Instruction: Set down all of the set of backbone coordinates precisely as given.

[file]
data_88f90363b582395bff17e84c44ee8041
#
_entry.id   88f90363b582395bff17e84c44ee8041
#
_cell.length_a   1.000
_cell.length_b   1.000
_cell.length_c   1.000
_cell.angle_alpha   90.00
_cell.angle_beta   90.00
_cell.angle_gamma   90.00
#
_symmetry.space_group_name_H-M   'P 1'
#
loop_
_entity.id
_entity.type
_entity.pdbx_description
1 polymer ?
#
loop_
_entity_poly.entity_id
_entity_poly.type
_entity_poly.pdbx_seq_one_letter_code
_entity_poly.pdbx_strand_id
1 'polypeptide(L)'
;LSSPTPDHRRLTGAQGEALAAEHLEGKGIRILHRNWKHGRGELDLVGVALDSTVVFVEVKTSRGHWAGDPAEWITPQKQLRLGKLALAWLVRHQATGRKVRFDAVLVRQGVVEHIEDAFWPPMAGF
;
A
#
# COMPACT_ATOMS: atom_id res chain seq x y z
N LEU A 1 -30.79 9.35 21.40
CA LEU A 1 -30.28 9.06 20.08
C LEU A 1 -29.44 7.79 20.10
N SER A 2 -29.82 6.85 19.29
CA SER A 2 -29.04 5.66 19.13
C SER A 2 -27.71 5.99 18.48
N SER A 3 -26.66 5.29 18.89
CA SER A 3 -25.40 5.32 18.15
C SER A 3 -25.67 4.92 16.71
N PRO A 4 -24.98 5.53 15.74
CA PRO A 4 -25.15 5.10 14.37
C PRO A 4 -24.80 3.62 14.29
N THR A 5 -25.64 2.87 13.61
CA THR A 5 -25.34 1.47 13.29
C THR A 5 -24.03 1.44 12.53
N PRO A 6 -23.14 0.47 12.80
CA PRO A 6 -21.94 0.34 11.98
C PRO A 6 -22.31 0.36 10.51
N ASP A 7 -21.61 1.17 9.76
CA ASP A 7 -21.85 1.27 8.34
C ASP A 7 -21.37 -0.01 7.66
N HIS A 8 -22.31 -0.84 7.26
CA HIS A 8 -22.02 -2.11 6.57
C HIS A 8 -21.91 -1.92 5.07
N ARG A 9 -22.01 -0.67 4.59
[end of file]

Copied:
data_88f90363b582395bff17e84c44ee8041
#
_entry.id   88f90363b582395bff17e84c44ee8041
#
_cell.length_a   1.000
_cell.length_b   1.000
_cell.length_c   1.000
_cell.angle_alpha   90.00
_cell.angle_beta   90.00
_cell.angle_gamma   90.00
#
_symmetry.space_group_name_H-M   'P 1'
#
loop_
_entity.id
_entity.type
_entity.pdbx_description
1 polymer ?
#
loop_
_entity_poly.entity_id
_entity_poly.type
_entity_poly.pdbx_seq_one_letter_code
_entity_poly.pdbx_strand_id
1 'polypeptide(L)'
;LSSPTPDHRRLTGAQGEALAAEHLEGKGIRILHRNWKHGRGELDLVGVALDSTVVFVEVKTSRGHWAGDPAEWITPQKQLRLGKLALAWLVRHQATGRKVRFDAVLVRQGVVEHIEDAFWPPMAGF
;
A
#
# COMPACT_ATOMS: atom_id res chain seq x y z
N LEU A 1 -30.79 9.35 21.40
CA LEU A 1 -30.28 9.06 20.08
C LEU A 1 -29.44 7.79 20.10
N SER A 2 -29.82 6.85 19.29
CA SER A 2 -29.04 5.66 19.13
C SER A 2 -27.71 5.99 18.48
N SER A 3 -26.66 5.29 18.89
CA SER A 3 -25.40 5.32 18.15
C SER A 3 -25.67 4.92 16.71
N PRO A 4 -24.98 5.53 15.74
CA PRO A 4 -25.15 5.10 14.37
C PRO A 4 -24.80 3.62 14.29
N THR A 5 -25.64 2.87 13.61
CA THR A 5 -25.34 1.47 13.29
C THR A 5 -24.03 1.44 12.53
N PRO A 6 -23.14 0.47 12.80
CA PRO A 6 -21.94 0.34 11.98
C PRO A 6 -22.31 0.36 10.51
N ASP A 7 -21.61 1.17 9.76
CA ASP A 7 -21.85 1.27 8.34
C ASP A 7 -21.37 -0.01 7.66
N HIS A 8 -22.31 -0.84 7.26
CA HIS A 8 -22.02 -2.11 6.57
C HIS A 8 -21.91 -1.92 5.07
N ARG A 9 -22.01 -0.67 4.59